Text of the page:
For our presidential year, Helen and I have chosen the theme 'Learn to do right, seek justice and defend the oppressed’. Encapsulated in these words from Isaiah is what underpins much of what the Methodist Church has been working on in recent years. We can trace Conference reports and initiatives that go back over the years that have led us to more recent pieces of work including the Justice-seeking Church work, the Justice Dignity and Solidarity Strategy and the Theology of Safeguarding report.

But all this work also reflects the three key rules that John Wesley spoke of the in the early days of the Methodist movement, “Do no harm, do all the good you can, and attend to the ordinances of God”. These three golden threads should weave through our lives and all we do as individuals and as an organisation.

The exhortation of Isaiah to learn to do right sounds fairly simple at first glance. We are all pretty sure we know what is right, but if we dig a little deeper into what that actually might mean for us, it can be a real challenge. We might find the need to move on from views, opinions attitudes and actions we have held for a long time. We may also need to critically reflect on the power and privilege that we hold, and not just point this out in others.

We read earlier the passage from Mark’s Gospel about the calling of the first disciples. One definition of the word disciple is someone who learns from Jesus to live like him. A disciple is a follower or learner. This is something that we are all called to be. At the heart of being called to follow Christ is the call to learn. Learning is something to embrace.

A friend was about to head off to college to start his ministerial formation. Someone from his home church said to him “Whatever you do, don’t let them change you!” They might as well have said “Whatever you do, don’t learn anything!”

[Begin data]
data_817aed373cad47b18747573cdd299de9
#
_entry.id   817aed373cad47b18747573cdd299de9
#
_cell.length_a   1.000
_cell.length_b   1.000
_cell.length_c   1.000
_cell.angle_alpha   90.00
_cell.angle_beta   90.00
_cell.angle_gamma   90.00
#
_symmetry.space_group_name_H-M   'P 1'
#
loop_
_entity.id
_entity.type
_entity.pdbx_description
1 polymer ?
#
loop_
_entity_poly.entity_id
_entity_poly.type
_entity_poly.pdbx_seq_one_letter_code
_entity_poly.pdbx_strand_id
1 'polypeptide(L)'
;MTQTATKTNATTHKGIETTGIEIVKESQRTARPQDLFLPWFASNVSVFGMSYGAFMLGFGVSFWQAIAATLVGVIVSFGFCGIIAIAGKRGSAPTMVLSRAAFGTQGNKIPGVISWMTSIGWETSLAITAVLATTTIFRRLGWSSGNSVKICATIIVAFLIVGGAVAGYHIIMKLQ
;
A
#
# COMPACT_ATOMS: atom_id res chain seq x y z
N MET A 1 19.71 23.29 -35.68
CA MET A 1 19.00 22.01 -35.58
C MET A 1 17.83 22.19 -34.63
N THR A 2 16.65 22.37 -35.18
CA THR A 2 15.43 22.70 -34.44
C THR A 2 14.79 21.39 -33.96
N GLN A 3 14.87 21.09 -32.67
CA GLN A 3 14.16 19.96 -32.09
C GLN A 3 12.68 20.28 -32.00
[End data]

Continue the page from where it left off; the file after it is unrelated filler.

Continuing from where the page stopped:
The process of learning new things changes our brains and how we think and act. Learning is not just what others need to do. There are attitudes, thoughts and actions within each of us, that, if we are honest, could benefit from the effects of the challenge of change through learning. Those assumptions we make about people because of the way they look, speak, dress, act and many other things, may benefit from that challenge.

The Methodist Way of Life information on the Methodist website tells us that “For some people learning might be formal theological education, but we also learn through our day-to-day lives and encounters with other people. There are lots of things that can block learning. We might be over-nostalgic and sceptical of the unknown. Or get stuck in an ideology that limits curiosity. Or just get distracted. But, by definition, disciples are learners, so stay open-minded!” This takes us right back to our calling to be disciples.

One powerful lesson for many adults is that children learn by watching and copying, whether it is what we want them to learn and copy or not. This was bought home to me when our younger daughter, aged about 2, was found with all her cuddly toys lined up in rows and was shouting at them. I didn’t manage to catch all that she was shouting, but it did include the words “Alleluia” and “Amen”. When asked what she was doing her simple reply was, “I am shouting at the people like daddy does”. I am not sure this accurately sums up David’s preaching style, but it was another lesson for me that children learn from what is modelled to them, even though this may not be quite what we intend.

The same is so true for us as individuals and as a Church. All that we say and do is modelling behaviour and attitudes that others will learn from. It will also, more often than not, be a greater witness to those around us than any sermon, or carefully crafted church social media post.

We ourselves learn from others and how they live and act. There are so many faithful and saintly people who can inspire and teach us. I thank God for all those people in my life who I have learnt from, some are in this room and may never be aware of the way they have taught and inspired me, and continue to do so.